In the old days of game design, developers would routinely bump up against the limitations of the hardware. That, according to Xbox head of studios Matt Booty, is a thing of the past, and Xbox Series X games will only be limited by developers’ imaginations.
“We’re at a point where the technology is out of the way,” Booty told The Guardian (opens in new tab). “In previous generations, the hardware and its limitations would leave a pretty clear fingerprint on a game.
- Wait, the Xbox Series X won't have exclusives at launch?
- The best Xbox Series X games
- PLUS: What to expect from Samsung Unpacked 2020
“I remember the first early games that used sprite scaling and then suddenly every game had all these objects flying around the screen. You’d build a game around technical advances like that.”
Now, Booty believes, the Xbox Series X hardware is so sophisticated that Microsoft can “just let the stories and the characters that the teams have in mind reach the screen.”
It’s certainly an appealing prospect, although some would argue that much of the charm of older generation games was the clever tricks developers would use to make their visions fit within limited hardware. Fitting a whole living, breathing city into a PS2 for Grand Theft Auto 3 is impressive to this day, and David Braben managed to fit eight galaxies into a BBC Micro with Elite back in 1984.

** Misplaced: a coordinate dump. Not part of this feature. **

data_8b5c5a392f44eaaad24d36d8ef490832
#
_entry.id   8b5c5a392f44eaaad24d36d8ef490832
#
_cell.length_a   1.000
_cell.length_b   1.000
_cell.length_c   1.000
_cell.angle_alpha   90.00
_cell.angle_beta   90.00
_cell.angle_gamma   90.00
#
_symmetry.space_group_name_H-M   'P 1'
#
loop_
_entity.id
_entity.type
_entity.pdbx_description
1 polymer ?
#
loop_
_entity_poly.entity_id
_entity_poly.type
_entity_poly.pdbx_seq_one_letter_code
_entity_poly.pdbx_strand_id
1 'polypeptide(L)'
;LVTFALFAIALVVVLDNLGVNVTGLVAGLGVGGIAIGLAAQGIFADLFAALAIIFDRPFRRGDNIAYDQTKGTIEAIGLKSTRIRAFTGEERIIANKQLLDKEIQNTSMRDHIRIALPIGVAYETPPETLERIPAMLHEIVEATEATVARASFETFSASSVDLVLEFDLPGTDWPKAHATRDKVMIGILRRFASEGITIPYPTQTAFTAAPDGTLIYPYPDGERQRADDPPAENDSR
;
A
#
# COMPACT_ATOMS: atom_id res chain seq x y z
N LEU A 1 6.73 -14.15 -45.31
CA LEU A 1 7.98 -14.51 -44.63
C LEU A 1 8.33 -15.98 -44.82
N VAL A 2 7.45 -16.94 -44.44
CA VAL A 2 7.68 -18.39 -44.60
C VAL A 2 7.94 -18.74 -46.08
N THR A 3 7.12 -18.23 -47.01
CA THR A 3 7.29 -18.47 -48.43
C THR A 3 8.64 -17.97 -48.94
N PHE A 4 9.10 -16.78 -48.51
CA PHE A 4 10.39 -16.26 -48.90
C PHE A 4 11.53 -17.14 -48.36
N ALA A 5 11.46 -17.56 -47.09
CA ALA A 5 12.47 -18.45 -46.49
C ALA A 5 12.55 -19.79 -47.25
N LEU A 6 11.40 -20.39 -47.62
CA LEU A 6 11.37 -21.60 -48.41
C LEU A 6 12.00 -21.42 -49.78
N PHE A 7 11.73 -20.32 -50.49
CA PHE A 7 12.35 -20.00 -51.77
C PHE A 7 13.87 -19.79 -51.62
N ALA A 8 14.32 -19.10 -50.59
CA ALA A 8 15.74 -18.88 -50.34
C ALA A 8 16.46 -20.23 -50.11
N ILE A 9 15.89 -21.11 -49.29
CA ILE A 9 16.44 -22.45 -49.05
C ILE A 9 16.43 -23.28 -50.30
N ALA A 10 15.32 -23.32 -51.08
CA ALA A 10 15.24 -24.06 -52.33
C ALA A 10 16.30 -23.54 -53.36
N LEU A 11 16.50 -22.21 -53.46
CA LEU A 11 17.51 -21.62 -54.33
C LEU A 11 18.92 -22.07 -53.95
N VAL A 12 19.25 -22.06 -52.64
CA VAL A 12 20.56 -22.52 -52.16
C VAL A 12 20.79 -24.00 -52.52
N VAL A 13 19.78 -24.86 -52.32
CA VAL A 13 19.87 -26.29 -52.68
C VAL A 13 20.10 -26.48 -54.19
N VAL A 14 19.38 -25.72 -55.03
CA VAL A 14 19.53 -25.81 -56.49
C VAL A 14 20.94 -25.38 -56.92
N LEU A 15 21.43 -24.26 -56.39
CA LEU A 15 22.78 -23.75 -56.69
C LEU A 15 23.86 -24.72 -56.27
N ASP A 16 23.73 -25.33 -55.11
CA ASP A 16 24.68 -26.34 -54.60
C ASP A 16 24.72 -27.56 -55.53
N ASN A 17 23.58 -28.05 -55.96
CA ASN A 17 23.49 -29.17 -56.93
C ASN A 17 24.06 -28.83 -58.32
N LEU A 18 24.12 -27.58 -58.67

Still, it’s nice to speculate what developers will be able to do with the sheer power of the Xbox Series X. The console is set to be released this year, and packs an octa-core AMD Zen 2 processor, 16GB RAM and 1TB of fast SSD storage. The AMD RDNA 2 GPU is capable of running games in 4K at 60fps, with some hitting 120fps – should you be lucky enough to own a TV which can refresh that fast.
All of this will result in a console with a “power you can feel” according to past Microsoft statements, thanks to the fast loading times and high frame rates. And it’s a point that Booty alludes to at the end of the interview, albeit in a different way: for him, it’s all about immersion.
Talking about how we’ve become “almost numb” to movie special effects, Booty said that he hoped that gaming was approaching that point too. “I think we’re inching up on that in games, where the tech to create is just there and hopefully players are being drawn more into the story and the world and less thinking, ‘Oh wow, the load time on this game is really short.’”
We’ll find out later this year, when the first Xbox Series X games drop.